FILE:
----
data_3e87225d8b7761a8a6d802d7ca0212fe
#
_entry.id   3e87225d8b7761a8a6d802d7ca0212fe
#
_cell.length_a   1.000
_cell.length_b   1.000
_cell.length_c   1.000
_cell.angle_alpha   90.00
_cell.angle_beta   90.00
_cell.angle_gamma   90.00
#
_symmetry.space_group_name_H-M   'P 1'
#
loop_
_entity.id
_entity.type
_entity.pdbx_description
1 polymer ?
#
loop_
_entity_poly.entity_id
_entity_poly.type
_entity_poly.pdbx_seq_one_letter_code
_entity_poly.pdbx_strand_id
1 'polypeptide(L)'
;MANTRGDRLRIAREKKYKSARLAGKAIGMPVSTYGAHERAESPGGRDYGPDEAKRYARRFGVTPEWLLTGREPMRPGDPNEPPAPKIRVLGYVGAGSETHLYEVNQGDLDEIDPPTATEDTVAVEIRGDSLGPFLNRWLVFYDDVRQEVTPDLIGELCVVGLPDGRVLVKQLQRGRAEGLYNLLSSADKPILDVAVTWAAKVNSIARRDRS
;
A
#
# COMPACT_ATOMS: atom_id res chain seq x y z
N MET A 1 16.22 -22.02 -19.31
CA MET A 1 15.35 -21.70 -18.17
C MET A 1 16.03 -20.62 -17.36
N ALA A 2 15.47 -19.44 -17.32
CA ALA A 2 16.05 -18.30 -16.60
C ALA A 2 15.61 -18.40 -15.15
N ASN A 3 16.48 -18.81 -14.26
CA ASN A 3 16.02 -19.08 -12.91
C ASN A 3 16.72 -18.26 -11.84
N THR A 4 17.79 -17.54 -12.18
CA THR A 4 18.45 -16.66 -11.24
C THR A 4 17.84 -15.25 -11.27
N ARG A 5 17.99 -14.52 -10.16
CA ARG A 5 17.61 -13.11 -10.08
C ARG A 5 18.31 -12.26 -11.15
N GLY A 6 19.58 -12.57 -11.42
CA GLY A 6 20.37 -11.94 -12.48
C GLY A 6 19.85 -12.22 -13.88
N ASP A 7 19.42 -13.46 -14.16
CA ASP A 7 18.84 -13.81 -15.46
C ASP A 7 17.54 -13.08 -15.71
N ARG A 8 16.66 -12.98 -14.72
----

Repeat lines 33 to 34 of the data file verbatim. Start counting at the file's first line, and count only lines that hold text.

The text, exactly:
C MET A 1 16.03 -20.62 -17.36
N ALA A 2 15.47 -19.44 -17.32